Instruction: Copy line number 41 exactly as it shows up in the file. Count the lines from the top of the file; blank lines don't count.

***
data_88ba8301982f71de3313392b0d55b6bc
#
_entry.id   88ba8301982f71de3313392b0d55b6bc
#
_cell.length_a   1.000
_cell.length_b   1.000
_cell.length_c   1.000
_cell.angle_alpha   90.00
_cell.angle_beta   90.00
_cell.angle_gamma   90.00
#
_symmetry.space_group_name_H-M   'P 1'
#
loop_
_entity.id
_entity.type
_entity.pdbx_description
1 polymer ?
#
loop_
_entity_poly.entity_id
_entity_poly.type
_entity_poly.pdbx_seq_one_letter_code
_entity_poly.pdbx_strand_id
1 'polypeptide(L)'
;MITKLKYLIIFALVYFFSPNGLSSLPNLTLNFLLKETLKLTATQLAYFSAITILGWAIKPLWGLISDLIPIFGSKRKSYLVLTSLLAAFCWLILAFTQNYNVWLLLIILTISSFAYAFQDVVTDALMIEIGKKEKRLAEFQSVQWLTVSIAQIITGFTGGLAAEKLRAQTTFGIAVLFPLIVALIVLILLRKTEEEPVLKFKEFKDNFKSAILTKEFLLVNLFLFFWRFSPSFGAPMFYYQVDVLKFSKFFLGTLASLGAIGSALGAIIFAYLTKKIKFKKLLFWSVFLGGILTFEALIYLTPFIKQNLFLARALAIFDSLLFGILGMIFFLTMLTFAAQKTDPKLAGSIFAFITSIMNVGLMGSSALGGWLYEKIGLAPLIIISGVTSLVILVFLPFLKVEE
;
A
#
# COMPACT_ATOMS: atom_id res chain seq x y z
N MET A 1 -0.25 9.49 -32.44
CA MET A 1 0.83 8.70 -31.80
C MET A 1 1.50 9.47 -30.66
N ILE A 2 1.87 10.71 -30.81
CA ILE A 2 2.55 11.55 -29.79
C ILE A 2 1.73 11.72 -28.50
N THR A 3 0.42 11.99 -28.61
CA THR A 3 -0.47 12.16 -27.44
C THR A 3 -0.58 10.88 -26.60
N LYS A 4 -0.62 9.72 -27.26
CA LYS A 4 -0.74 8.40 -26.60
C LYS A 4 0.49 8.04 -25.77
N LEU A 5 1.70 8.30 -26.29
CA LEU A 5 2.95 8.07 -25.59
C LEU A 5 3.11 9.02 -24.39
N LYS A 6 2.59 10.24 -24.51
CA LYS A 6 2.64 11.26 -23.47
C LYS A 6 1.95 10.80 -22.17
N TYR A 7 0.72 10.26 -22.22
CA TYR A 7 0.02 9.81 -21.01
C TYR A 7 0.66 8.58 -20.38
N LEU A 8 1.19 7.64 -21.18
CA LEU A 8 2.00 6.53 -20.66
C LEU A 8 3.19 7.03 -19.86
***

CA LYS A 4 -0.74 8.40 -26.60